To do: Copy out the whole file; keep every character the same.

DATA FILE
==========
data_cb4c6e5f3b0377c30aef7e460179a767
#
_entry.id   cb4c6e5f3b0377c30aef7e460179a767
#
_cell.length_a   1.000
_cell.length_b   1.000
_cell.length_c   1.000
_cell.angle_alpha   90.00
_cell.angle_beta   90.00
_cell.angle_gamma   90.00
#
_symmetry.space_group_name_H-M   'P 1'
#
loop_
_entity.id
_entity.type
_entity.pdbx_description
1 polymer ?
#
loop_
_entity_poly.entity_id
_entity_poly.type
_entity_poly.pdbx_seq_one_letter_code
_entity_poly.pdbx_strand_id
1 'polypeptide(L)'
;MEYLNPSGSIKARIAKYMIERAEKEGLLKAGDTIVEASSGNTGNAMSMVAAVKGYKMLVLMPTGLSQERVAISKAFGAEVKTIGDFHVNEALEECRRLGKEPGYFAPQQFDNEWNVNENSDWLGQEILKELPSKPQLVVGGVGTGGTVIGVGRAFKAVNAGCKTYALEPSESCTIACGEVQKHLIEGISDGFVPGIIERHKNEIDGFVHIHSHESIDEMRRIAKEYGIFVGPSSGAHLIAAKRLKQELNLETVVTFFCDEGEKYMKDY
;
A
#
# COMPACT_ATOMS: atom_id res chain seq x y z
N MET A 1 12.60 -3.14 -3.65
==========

data_cb4c6e5f3b0377c30aef7e460179a767
#
_entry.id   cb4c6e5f3b0377c30aef7e460179a767
#
_cell.length_a   1.000
_cell.length_b   1.000
_cell.length_c   1.000
_cell.angle_alpha   90.00
_cell.angle_beta   90.00
_cell.angle_gamma   90.00
#
_symmetry.space_group_name_H-M   'P 1'
#
loop_
_entity.id
_entity.type
_entity.pdbx_description
1 polymer ?
#
loop_
_entity_poly.entity_id
_entity_poly.type
_entity_poly.pdbx_seq_one_letter_code
_entity_poly.pdbx_strand_id
1 'polypeptide(L)'
;MEYLNPSGSIKARIAKYMIERAEKEGLLKAGDTIVEASSGNTGNAMSMVAAVKGYKMLVLMPTGLSQERVAISKAFGAEVKTIGDFHVNEALEECRRLGKEPGYFAPQQFDNEWNVNENSDWLGQEILKELPSKPQLVVGGVGTGGTVIGVGRAFKAVNAGCKTYALEPSESCTIACGEVQKHLIEGISDGFVPGIIERHKNEIDGFVHIHSHESIDEMRRIAKEYGIFVGPSSGAHLIAAKRLKQELNLETVVTFFCDEGEKYMKDY
;
A
#
# COMPACT_ATOMS: atom_id res chain seq x y z
N MET A 1 12.60 -3.14 -3.65